In a time of tight budgets, a new Hawaii police union contract will cost the City and County of Honolulu an additional $200 million over the next four years, according to a memo Mayor Kirk Caldwell sent to the city council earlier this week.

As part of a recent arbitration award for the State of Hawaii Organization of Police Officers (SHOPO), $121 million will go toward increased wages for Honolulu cops, and another $43 million for an hourly “standards of conduct differential.”

The city will also pay an additional $35 million into the Employer-Union Health Benefits Trust Fund from Fiscal Year 2014-2016.

While saying he supports paying police officers “competitive” salaries, Kirk Caldwell expressed surprise in a statement released last week that “the wage increases set by the arbitration panel are far more than we anticipated.”

The increased costs, which emerged after that panel issued a binding arbitration award on July 3, reinforce pressure on the city to find additional revenue sources to help pay Honolulu’s nearly 2,000 officers.

Other wage increases loom for the city. Firefighters unions expect salary hikes, while a bargaining unit of the Hawaii Government Employees Association is also awaiting a new deal.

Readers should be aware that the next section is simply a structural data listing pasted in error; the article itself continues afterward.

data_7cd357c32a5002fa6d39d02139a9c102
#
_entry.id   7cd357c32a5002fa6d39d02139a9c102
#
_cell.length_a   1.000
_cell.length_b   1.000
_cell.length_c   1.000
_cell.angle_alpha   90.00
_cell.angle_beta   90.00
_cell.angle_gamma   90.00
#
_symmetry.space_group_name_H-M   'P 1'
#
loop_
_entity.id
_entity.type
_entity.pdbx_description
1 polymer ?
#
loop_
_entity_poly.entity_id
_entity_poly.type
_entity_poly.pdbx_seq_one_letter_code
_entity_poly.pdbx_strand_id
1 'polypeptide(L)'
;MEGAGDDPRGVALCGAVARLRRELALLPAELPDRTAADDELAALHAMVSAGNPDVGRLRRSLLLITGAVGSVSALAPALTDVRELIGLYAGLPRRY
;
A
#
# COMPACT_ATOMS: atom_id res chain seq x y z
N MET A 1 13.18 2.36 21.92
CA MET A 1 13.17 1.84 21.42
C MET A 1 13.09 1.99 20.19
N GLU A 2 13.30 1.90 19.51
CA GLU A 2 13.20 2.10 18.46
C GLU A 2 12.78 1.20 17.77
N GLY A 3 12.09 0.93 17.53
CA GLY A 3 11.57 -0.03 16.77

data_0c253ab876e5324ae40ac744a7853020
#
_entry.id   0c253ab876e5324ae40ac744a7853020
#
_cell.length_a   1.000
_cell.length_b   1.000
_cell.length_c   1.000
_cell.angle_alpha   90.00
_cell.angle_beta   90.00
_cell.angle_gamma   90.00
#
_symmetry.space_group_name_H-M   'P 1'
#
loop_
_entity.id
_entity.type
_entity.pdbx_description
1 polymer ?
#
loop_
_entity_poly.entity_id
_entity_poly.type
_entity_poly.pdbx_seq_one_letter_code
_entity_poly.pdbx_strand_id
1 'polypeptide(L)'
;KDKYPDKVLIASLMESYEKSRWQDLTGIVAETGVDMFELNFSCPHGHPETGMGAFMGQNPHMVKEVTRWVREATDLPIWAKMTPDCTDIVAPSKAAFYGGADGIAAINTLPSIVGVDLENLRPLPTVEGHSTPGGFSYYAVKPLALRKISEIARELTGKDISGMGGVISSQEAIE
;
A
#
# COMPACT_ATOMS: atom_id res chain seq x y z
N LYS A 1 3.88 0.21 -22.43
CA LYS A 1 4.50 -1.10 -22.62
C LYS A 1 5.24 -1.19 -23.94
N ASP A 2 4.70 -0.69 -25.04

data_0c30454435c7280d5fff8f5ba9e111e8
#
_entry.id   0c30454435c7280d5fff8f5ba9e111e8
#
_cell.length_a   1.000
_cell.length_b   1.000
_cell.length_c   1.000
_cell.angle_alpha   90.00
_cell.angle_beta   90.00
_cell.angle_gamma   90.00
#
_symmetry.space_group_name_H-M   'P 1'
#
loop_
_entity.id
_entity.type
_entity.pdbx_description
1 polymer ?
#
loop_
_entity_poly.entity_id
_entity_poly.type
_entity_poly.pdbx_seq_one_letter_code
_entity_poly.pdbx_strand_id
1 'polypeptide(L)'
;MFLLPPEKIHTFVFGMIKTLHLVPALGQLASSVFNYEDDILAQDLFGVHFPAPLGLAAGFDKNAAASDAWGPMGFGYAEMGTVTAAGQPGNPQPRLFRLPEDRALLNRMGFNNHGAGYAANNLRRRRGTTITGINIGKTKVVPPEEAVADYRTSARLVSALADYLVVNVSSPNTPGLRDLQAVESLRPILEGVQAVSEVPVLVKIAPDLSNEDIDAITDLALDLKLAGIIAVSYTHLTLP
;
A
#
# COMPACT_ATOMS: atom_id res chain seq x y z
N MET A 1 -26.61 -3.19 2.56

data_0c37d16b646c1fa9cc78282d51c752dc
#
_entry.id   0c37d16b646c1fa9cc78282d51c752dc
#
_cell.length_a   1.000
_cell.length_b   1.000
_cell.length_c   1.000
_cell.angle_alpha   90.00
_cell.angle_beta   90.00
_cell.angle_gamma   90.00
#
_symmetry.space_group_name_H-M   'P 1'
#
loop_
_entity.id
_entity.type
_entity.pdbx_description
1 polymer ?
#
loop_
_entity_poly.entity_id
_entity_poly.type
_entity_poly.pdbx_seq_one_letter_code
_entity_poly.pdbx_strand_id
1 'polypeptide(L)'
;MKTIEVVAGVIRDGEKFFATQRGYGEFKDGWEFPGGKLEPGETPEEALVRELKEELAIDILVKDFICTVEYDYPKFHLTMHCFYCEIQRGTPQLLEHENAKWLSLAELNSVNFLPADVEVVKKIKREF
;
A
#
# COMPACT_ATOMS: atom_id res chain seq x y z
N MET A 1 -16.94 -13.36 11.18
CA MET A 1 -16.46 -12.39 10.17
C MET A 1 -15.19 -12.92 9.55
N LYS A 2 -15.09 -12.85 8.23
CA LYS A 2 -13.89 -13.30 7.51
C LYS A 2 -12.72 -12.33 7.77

In Fiscal Year 2014 alone, the city now expects to spend more than $50 million on salary increases for its public workers. The Caldwell administration initially estimated the cost would be just $20 million to pay for these new expenses.

Taken as a whole this leaves the city and its officials in a fiscal bind. The Honolulu City Council has been reluctant to raise taxes, having recently killed Caldwell’s proposal to increase the gas tax by a nickel per gallon.

But that defeat hasn’t stopped the mayor from pushing for more revenue-generating measures.

At Wednesday’s City Council meeting 10 bills that the administration proposed to increase property tax revenue advanced to the committee level where they will be discussed.

If that doesn’t sound like much, it does amount to progress because it suggests that officials might be amenable to raising new revenues. By contrast, Caldwell’s gas tax died without so much as a hearing.

To read a full breakdown of the costs click here.

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